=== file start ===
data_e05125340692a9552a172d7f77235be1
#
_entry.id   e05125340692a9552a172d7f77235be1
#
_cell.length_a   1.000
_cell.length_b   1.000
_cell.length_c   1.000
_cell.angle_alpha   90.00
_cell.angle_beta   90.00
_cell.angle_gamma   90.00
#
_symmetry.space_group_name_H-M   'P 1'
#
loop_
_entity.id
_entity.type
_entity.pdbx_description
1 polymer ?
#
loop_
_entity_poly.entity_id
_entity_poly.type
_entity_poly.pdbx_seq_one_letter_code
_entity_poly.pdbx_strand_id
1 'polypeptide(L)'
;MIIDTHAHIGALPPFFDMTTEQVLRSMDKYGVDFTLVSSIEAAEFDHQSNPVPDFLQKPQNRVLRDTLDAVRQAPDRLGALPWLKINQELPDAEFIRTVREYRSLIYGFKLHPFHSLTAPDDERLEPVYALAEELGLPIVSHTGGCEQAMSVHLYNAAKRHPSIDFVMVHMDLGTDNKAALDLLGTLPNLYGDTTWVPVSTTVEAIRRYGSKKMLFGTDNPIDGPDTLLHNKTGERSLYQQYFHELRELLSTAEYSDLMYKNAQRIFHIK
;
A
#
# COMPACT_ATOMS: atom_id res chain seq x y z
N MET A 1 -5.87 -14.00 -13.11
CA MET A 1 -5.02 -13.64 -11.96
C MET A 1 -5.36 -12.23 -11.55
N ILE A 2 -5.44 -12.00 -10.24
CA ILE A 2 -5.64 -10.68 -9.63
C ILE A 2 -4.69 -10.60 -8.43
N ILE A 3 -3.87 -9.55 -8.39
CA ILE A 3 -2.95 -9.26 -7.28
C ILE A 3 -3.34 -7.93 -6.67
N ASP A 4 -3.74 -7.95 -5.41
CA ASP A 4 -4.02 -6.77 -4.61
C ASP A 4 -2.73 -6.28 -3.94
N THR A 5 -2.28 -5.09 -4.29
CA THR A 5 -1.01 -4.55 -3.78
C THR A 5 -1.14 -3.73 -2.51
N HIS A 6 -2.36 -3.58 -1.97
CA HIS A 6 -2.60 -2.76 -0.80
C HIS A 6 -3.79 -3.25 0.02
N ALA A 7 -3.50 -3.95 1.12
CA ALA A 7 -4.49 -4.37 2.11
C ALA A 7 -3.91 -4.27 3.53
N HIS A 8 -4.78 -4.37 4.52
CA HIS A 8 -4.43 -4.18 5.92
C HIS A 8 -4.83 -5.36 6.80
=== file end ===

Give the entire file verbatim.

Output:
data_e05125340692a9552a172d7f77235be1
#
_entry.id   e05125340692a9552a172d7f77235be1
#
_cell.length_a   1.000
_cell.length_b   1.000
_cell.length_c   1.000
_cell.angle_alpha   90.00
_cell.angle_beta   90.00
_cell.angle_gamma   90.00
#
_symmetry.space_group_name_H-M   'P 1'
#
loop_
_entity.id
_entity.type
_entity.pdbx_description
1 polymer ?
#
loop_
_entity_poly.entity_id
_entity_poly.type
_entity_poly.pdbx_seq_one_letter_code
_entity_poly.pdbx_strand_id
1 'polypeptide(L)'
;MIIDTHAHIGALPPFFDMTTEQVLRSMDKYGVDFTLVSSIEAAEFDHQSNPVPDFLQKPQNRVLRDTLDAVRQAPDRLGALPWLKINQELPDAEFIRTVREYRSLIYGFKLHPFHSLTAPDDERLEPVYALAEELGLPIVSHTGGCEQAMSVHLYNAAKRHPSIDFVMVHMDLGTDNKAALDLLGTLPNLYGDTTWVPVSTTVEAIRRYGSKKMLFGTDNPIDGPDTLLHNKTGERSLYQQYFHELRELLSTAEYSDLMYKNAQRIFHIK
;
A
#
# COMPACT_ATOMS: atom_id res chain seq x y z
N MET A 1 -5.87 -14.00 -13.11
CA MET A 1 -5.02 -13.64 -11.96
C MET A 1 -5.36 -12.23 -11.55
N ILE A 2 -5.44 -12.00 -10.24
CA ILE A 2 -5.64 -10.68 -9.63
C ILE A 2 -4.69 -10.60 -8.43
N ILE A 3 -3.87 -9.55 -8.39
CA ILE A 3 -2.95 -9.26 -7.28
C ILE A 3 -3.34 -7.93 -6.67
N ASP A 4 -3.74 -7.95 -5.41
CA ASP A 4 -4.02 -6.77 -4.61
C ASP A 4 -2.73 -6.28 -3.94
N THR A 5 -2.28 -5.09 -4.29
CA THR A 5 -1.01 -4.55 -3.78
C THR A 5 -1.14 -3.73 -2.51
N HIS A 6 -2.36 -3.58 -1.97
CA HIS A 6 -2.60 -2.76 -0.80
C HIS A 6 -3.79 -3.25 0.02
N ALA A 7 -3.50 -3.95 1.12
CA ALA A 7 -4.49 -4.37 2.11
C ALA A 7 -3.91 -4.27 3.53
N HIS A 8 -4.78 -4.37 4.52
CA HIS A 8 -4.43 -4.18 5.92
C HIS A 8 -4.83 -5.36 6.80